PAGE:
Without a strict definition, the concept of photopoetry is hard to put a finger on. While poetry and photography are distinct art forms, the two have quite a bit of overlap. Both are concerned with images, but they approach communicating those images in different ways. When the two work together, we get something entirely new.
Photographs, at face value, may seem literal. They capture a specific time and place, right? Well, the art of photography often transcends time and space when photographers and their subjects play with light, lines, and depth.
Poetry is largely about images as well. Think of all the time poets spend selecting and arranging our words to create hard-hitting imagery that resonates with the reader. The metaphor of Maya Angelou’s caged bird or Emily Dickinson’s cut thumb would be lost without it. Whether a poem is as long as Leaves of Grass or as short as a haiku, imagery plays an important role.
When photos and poems (or photographers and poets) work together, they allow the work to take on a whole new meaning. It’s more than a caption or an explanation, its a revelation. A true photopoem adds depth and context to both the photo and the poem while remaining open to interpretation—even extending an invitation to imaginative engagement.
Nicole Boulestreau, French scholar and author says, “In the photopoem, meaning progresses in accordance with the reciprocity of writing and figure: reading becomes interwoven through alternating restitching of the signifier into text and image.” Photopoetry, as described by Boulestreau, relies on the reader/viewer to make connections between and draw meaning from both the text and image, meaning that comes from beyond what is shown directly on the page.
Facile (Easy) (1935) by American artist Man Ray and French poet Paul Éluard is an early example of such a relationship between the two art forms. The avant-garde publication uses the lines of the body, toys with light and dark, and the placement of text to elicit a response from the reader. Facile has since become a highly coveted collector’s item and is regarded as one of the first photopoetry works widely circulated.
An even earlier example of this is Vladimir Mayakovsky’s, Pro Eto (About that) (1923), which uses photographs and collages by Alexander Rodchenko. This publication, in particular, is interesting because of its use of collage. Not only are several photographs working together to create meaning, but so does the text adjacent to each image.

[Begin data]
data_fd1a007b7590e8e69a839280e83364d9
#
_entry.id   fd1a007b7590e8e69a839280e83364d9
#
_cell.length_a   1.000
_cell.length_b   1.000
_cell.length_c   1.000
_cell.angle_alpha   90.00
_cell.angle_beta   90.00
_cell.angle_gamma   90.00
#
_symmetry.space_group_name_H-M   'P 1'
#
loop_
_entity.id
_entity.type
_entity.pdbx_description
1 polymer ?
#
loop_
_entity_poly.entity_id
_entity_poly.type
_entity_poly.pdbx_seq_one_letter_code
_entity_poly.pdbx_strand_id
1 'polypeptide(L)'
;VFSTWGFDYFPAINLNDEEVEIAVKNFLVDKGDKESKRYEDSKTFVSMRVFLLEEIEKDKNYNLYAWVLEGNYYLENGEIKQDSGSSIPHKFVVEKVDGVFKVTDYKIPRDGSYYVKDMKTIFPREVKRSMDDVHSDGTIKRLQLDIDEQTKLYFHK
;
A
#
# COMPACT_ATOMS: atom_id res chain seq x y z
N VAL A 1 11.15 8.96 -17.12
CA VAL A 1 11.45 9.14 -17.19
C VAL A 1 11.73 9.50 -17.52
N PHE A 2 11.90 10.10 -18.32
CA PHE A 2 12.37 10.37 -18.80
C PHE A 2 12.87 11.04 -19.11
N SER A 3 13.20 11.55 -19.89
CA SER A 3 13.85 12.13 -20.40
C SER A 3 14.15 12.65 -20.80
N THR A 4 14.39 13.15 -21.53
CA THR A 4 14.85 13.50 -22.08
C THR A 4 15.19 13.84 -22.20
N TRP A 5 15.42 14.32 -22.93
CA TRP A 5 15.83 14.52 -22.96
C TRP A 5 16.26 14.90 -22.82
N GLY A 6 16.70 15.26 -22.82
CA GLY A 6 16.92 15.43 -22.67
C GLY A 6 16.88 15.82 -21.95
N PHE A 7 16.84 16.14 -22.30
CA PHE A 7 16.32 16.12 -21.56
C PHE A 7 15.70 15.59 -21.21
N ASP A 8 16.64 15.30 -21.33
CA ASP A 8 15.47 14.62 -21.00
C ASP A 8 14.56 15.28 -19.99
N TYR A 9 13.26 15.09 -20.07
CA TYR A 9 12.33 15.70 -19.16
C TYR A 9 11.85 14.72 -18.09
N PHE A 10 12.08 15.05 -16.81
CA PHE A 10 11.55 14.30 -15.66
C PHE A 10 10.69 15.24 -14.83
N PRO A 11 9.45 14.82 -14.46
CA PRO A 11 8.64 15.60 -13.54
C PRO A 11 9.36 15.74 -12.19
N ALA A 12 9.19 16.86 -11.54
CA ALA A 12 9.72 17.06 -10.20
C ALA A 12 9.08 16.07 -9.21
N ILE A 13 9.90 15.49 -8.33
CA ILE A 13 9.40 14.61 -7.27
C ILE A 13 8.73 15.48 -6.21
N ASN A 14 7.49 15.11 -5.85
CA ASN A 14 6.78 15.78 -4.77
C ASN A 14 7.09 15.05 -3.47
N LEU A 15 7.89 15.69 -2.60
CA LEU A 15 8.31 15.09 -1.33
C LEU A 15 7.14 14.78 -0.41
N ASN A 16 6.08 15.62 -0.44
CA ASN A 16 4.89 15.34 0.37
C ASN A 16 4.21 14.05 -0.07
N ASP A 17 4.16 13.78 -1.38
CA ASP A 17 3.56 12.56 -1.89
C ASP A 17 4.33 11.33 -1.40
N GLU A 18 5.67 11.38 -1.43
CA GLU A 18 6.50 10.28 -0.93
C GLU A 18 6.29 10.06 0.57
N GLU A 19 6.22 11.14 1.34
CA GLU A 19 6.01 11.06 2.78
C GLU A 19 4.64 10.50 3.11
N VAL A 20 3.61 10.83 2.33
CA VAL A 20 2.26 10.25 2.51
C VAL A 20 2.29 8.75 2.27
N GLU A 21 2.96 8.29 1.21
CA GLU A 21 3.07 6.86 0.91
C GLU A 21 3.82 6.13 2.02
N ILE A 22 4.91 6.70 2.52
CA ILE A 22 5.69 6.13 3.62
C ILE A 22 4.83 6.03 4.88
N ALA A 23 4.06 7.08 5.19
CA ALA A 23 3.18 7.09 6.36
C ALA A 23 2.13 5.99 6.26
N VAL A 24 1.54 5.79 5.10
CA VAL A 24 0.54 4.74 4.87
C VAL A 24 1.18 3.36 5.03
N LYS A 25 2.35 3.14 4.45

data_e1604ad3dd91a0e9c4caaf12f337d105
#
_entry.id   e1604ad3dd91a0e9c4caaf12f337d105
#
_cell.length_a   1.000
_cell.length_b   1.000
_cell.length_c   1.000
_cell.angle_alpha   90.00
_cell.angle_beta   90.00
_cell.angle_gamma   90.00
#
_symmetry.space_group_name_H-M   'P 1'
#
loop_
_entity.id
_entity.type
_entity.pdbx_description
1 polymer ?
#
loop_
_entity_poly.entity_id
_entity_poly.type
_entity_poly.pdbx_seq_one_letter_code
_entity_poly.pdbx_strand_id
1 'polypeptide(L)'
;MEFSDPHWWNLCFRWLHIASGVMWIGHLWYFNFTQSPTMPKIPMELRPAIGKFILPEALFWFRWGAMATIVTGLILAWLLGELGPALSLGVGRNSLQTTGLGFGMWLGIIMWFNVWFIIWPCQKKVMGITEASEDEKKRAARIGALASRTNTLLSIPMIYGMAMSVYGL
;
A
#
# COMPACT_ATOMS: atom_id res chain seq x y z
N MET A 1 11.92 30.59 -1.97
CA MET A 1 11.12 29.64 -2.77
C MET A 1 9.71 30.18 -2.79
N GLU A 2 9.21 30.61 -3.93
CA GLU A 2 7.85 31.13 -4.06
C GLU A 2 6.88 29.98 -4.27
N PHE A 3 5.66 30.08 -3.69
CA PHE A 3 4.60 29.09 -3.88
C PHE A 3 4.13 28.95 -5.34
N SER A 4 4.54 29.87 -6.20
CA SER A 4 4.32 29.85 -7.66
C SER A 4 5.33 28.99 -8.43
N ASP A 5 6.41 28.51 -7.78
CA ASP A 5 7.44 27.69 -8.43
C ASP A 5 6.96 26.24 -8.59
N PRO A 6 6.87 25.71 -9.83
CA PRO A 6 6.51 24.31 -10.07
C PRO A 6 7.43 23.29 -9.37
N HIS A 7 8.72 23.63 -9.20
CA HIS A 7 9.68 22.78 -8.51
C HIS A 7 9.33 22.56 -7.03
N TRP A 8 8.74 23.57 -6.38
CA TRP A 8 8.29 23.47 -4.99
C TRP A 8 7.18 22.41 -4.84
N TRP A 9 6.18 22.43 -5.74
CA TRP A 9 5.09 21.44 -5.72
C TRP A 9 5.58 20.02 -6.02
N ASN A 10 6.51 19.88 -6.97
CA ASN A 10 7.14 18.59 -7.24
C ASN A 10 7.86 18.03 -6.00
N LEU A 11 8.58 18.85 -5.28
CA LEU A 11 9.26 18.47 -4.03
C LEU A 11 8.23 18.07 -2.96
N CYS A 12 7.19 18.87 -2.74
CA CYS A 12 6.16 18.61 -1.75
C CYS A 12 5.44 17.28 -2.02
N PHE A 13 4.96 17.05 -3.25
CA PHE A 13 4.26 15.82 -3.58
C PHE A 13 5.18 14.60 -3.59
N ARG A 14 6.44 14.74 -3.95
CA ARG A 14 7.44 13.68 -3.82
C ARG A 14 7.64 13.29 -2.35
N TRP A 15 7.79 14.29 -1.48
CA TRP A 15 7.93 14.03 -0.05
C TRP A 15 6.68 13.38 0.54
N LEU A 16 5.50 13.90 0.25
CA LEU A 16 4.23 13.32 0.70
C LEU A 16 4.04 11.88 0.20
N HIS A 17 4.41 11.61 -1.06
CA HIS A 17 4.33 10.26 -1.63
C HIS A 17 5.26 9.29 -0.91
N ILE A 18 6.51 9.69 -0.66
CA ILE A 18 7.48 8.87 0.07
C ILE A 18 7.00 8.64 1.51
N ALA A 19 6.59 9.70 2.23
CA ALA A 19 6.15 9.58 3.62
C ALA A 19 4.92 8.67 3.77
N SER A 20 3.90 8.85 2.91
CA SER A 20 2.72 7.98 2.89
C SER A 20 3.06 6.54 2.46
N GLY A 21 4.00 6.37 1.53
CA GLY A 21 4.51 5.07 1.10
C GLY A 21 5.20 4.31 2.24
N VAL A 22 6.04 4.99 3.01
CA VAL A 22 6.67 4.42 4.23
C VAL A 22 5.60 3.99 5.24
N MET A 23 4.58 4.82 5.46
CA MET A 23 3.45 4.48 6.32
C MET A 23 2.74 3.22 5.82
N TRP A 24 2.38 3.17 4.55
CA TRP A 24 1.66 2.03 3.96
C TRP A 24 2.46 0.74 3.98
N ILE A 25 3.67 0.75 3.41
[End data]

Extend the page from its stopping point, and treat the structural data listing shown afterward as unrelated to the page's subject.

As readers and viewers impose their own interpretations onto the artwork, we find that the meaning of a photograph is never fixed. When text is added near the image, its meaning is further changed.
For many poems, the same is true. Much more than the technical tricks of assonance, alliteration, and rhyme, poems often dance along the line between the intimate/personal and the universal, leaving much open to interpretation. Set an image next to that, and we manipulate the meaning of the poem even further.
In a true work of photopoetry, though, the text and the image interplay with one another. One of the most interesting and perhaps beautiful things about photo poetry is we can’t tell which comes first. Is it the poem that drives our interpretation, or the image?
“The relationship between poetry and photography, at its deepest and most engaging, is serendipitous and requires the reader/viewer to reach, work, and imagine in order to make productive connections between text and image,” says Michael Nott, author of Photopoetry 1845-2014, a Critical History.
More recent examples of photopoetry include Positives (1966) by brothers Thom and Ander Gunn. Examples of their photo and poem point-counterpoint style can be seen here. Crowd and Not Evening or Light (1992) by Leslie Scalapino evokes the familiarity of a handmade photo album with handwritten poems scribbled between black and white photographs.
Ian S. Thomas’s collection I Wrote This For You (2011) with photographs by Jon Ellis makes good use of the photopoetry medium as well, with poems like “The Fur,” “The Awol Hearts,” and “The Desperate and Confused.”
The art of photopoetry continues to evolve as language, poetic styles, and technology do. If the idea of photopoetry has piqued your interest, consider working it into your poetry practice with one of the following activities from Photo Pedagogy:
- Create a series of photographs in response to an existing collection of poems.
- Write a collection of poems in response to existing photographs.
- Collaborate on the creation of a new, original photopoetry publication with a writer/photographer.
- Create a series of photographs based on ‘found’ poems.
- Write your own poems and take your own photographs.